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Unique Homeschool year-end celebration ideas

Advice & Opinion
By Kathryn Knight

Image: Deposit Photo

It’s time to wrap up school for the year, and celebrate all your hard work. But do your children remember all that they’ve studied? To help your students remember the year’s accomplishments, have a year-end program to highlight what your family has studied or accomplished during the year.

Even if your school is year-round or not semester-based, take time to celebrate what has been learned by your children — and you! The chance to celebrate everyone’s hard work and let other family members see what you are accomplishing is important to homeschool success. Like every other part of homeschool, this event can be tailored to your family’s particular tastes and dynamics. 

Some ideas to get you started:

  • Invite Others. This makes the occasion seem more important. Grandparents are a great audience. Supportive or not of homeschool, they will enjoy watching their grandkids put on a program. No grandparents around? Invite another homeschool family and ask them to be ready to present a part of the program. One year, when we studied 1800s, we invited another family to a Lincoln Family Dinner and Recitation. We all prepared something that would have been used as after-dinner entertainment during Lincoln’s life. 
  • Use Costumes. If you studied a particular time period, dress up in costumes. Guests can wear costumes, too! 
  • Prepare a Period Dinner. Food is one way we connect with other cultures and eras and really get to an idea of how other folks lived. If you’re studying Roman culture, have everyone recline while eating. Serve what typical Romans would have eaten. Did you study the Middle Ages? Prepare a feast. Every time period had different foods and customs, so let your children use their imaginations for the meal. One year, our youngest prepared a “split table” with foods that a pioneer family would have enjoyed compared with the food consumed by an established farming family (ie, Laura Ingalls and Charles Wilder).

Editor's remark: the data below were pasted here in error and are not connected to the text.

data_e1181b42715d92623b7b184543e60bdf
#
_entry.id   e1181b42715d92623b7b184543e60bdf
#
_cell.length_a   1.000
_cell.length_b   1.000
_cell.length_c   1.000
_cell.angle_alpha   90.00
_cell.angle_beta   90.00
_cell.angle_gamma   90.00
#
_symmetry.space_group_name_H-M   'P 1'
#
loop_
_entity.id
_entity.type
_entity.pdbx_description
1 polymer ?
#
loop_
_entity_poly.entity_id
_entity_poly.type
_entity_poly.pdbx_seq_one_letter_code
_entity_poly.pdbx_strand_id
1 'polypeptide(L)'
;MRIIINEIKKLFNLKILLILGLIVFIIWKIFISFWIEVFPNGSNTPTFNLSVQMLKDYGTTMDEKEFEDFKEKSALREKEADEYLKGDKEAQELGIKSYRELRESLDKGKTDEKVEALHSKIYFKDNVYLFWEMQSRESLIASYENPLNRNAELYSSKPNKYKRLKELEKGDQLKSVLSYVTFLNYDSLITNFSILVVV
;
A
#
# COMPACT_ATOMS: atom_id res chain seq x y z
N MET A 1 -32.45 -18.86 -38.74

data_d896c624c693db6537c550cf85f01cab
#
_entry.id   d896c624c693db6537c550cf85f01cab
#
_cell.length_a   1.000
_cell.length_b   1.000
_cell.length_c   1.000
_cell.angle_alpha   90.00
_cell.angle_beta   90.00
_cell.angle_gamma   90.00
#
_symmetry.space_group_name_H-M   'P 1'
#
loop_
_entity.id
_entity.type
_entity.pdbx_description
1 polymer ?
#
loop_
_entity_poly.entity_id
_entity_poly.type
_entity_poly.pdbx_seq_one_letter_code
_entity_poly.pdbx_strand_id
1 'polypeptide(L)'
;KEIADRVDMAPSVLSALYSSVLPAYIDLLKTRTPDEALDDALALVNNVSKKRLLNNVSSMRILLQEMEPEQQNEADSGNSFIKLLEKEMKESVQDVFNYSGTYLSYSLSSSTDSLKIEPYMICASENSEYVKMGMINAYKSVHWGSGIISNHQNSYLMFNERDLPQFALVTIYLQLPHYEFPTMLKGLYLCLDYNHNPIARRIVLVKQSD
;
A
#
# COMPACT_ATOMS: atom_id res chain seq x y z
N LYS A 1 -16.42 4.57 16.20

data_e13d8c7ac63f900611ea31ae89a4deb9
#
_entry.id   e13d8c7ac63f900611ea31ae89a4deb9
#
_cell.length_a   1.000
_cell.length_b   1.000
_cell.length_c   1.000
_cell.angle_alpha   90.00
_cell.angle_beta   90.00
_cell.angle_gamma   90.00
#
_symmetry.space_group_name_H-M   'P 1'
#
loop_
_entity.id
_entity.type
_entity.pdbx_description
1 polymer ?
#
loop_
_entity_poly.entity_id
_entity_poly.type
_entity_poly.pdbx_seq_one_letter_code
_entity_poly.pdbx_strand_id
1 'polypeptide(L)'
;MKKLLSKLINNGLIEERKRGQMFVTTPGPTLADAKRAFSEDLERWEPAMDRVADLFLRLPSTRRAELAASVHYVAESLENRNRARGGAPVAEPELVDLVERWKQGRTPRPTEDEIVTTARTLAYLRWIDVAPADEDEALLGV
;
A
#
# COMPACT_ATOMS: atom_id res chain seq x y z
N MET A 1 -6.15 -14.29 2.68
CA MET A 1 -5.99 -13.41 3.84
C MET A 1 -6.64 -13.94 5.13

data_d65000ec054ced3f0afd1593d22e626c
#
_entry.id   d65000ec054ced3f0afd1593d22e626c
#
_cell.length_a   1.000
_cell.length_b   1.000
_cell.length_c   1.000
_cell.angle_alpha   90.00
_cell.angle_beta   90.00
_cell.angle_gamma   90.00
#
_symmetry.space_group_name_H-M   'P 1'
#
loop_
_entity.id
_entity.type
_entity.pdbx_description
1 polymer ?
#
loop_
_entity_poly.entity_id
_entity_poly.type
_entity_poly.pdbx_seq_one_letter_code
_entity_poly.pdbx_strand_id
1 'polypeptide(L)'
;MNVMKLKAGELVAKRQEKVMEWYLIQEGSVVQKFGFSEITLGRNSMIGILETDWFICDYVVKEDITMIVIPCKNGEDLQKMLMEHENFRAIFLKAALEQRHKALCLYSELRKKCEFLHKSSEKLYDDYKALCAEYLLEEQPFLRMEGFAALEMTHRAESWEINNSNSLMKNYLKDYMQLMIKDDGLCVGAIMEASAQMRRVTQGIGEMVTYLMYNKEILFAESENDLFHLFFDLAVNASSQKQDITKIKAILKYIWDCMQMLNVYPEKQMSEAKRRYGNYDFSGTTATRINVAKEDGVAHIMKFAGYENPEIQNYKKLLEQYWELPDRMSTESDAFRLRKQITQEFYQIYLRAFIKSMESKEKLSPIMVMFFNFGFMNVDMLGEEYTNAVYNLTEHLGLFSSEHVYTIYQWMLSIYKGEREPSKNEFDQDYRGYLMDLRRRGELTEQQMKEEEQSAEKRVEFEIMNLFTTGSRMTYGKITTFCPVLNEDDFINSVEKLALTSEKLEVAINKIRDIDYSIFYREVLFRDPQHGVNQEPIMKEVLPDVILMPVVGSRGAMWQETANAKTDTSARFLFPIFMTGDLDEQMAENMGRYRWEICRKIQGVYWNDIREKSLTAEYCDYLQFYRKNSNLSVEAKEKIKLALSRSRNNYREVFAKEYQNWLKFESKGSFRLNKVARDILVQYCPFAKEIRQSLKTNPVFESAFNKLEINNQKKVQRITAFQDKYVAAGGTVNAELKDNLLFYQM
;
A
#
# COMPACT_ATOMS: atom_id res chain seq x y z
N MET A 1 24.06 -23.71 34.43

• Practice. Some of my kids love theater and do not mind speaking in front of others. Some are reluctant to participate. But practicing in front of siblings and Mom during the week before the event helps everyone be ready for the big night. 
  • Make a Program for Guests. This can be just a flyer or white board with the program notes or one of your children may want to create a more professional looking program with bios, photos, etc. Let everyone help plan what events to include in the program. 
  • Include the Entire Year. As you plan the review, start with what you studied in the fall and work your way to the end of the year. You can have your children create mini plays, recite Scripture, play musical instruments or sing voice pieces, give book reviews, or show videos of things they’ve done. I addition to the performance, put out displays of what each child has done that year. Art, pictures of field trips, perfect math tests, awards, English papers or anything else your kids worked on will add to the fun.

There is no limit to how you can structure your family school year in review and no limit to what you will want highlight.

Make sure each child helps plan and adds in something that guests can see and applaud. Every year, I am surprised how much ground we have covered and how much my kids’ academics have improved. The year-end program is a dynamic way to highlight what we have done and it also lets grandparents and others see how homeschool works and is the best educational option for your children. 


The opinions in this article are specific to its author, and do not necessarily reflect the opinions of the entire Counter Culture Mom team.




Kathryn Knight, EdD, has homeschooled for over a quarter of a century. Four of her five girls have graduated and Kathryn is loving the new adventure of homeschool with an “only” child. She loves teaching all subjects, especially history, and has made an art of educating her kids with hands-on projects, re-enactments and travel.

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